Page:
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[Me]

Touring Britain bit by bit with a pair of boots, a few bicycles, a lot of trains and a bag of lenses. I take pictures and then I write about them.

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Page: 1

Sun, 9 Mar 2014

Under the hills of Torridon

Beinn Eighe

There aren't many more stunning parts of the country than Torridon in Wester Ross on the coast of the Northwest Highlands.

Lochan an Iasgair

Ben Eighe

The steeply enclosed Glen Torridon, with its mountain river tumbling down from the Coulin Estate, and its mirror lochans like Lochan an Iasgair.

Lochan an Iasgair

Opening out to the sea loch, Loch Torridon, dotted with tiny fishing villages like Shieldaig and Diabaig and Torridon itself.

Shieldaig

Sheep attack!

Under the modestly named Torridon Hills; the long and slender Liathach and the silver-backed rocky Beinn Eighe.

Liathach

Glen Torridon

torridon trees

Balgy

Glen Torridon

Torridon

The Applecross coast road

Torridon

Loch Torridon

Torridon

The coast road

All standing above the rocky west coast.

Loch Torridon

Lochan an Iasgair

I should probably go back and climb some of the hills some day.

Kenmore Bay


[Tag] Tags: highlands, mountains, northwest highlands, rural, scotland, torridon hills, torridon, uk, wester ross


Sun, 21 Oct 2012

The standing stones of Machrie Moor

Machrie Moor

On the west side of Arran the "Scotland in miniature" island of the Firth of Clyde you might find a gateway, half hidden in high hedges, with a sign indicating the path to Machrie Moor.

Machrie Moor

Machrie Moor

The track winds through the sheep fields and scrubland, and past a small and slightly mediocre fenced-off stone circle.

Machrie Moor

To a little yard of part-ruined stone barns.

Machrie Moor

Machrie Moor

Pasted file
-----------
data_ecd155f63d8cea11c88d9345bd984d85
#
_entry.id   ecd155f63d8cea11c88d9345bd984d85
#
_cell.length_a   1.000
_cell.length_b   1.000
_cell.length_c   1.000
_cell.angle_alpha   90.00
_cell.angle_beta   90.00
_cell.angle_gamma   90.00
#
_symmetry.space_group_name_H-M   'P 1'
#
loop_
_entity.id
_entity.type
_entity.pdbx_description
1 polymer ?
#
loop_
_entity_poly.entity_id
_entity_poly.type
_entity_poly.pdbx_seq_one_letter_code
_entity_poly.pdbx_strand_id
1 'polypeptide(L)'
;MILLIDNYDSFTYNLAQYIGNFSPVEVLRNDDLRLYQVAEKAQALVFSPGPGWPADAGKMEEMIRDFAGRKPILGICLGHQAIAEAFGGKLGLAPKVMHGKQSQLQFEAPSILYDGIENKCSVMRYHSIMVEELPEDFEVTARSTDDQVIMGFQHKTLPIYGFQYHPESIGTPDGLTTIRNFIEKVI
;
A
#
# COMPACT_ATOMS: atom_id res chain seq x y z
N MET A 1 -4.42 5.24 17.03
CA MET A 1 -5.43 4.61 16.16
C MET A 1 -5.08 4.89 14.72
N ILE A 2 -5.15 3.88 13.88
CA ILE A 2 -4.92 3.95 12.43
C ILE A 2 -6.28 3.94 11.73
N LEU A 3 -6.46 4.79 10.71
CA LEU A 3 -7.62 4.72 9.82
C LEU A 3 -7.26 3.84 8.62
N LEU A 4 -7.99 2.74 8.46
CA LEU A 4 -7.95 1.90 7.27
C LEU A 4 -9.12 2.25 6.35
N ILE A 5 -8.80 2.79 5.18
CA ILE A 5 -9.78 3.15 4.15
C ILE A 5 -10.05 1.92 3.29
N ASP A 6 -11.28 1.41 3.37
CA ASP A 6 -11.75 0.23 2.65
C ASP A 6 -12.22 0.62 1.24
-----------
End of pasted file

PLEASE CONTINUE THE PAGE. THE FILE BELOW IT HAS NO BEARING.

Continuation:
And thence to the great array of neolithic structures, from clumps of squat granite boulder circles to triplets of tall sandstone megaliths.

Machrie Moor

All set in the wide valley of the Machrie Water, around the point where a midsummer sun rises in the centre of the valley's dip on the horizon...

Machrie Moor

Machrie Moor

Machrie Moor

...against the backdrop of Ard Bheinn and the view to the distant Goatfell in the island's mountainous north.

Machrie Moor

View Larger MapView Bird's Eye


[Tag] Tags: arran, highlands, history, islands of the clyde, machrie moor, rural, scotland, stone circles, uk


Sun, 15 Jul 2012

The Crinan Canal

Loch Fyne

Not your usual inland navigation: the 14km canal from sea to sea Ardrishaig on Loch Gilp in the east and Crinan on the Sound of Jura in the west, cutting across the top of the long and narrow Kintyre-Knapdale peninsula built in 1794 for commercial sea going sailing vessels.

Crinan Canal

Crinan Canal

Later replaced by steamboats, the Clyde Puffers, cargo carriers between Glasgow and the Hebridean islands and isolated West Highland coastal communities.

boats!

And now in turn largely replaced by private yachts, taking advantage of the 100km shortcut and bypass of the exposed waters around the Kintyre peninsula that are provided by the canal.

Crinan Canal

Crinan Canal

Crinan Canal

Crinan Canal

Crinan Canal

Crinan

And by towpath tourists taking in the views to the islands and out over the Moine Mhòr to the mountains.

coos

View Larger Map


[Tag] Tags: canals, highlands, history, industrial, rural, scotland, uk


Sun, 17 Jun 2012

A82

River Etive

The A82 between Tyndrum and North Ballachulish in the West Highlands is a remarkable road.

Rannoch Moor

A82

Astonishing not just for the breathtaking moorland and mountain landscape that it floats across and weaves through.

River Etive

And the extraordinarily difficult remote and hostile conditions in which it was constructed, across deep peat bogs, around peaks and lochans and over fast flowing and frequently frozen mountain rivers.

Leaving Rannoch Moor

A82

Rannoch Moor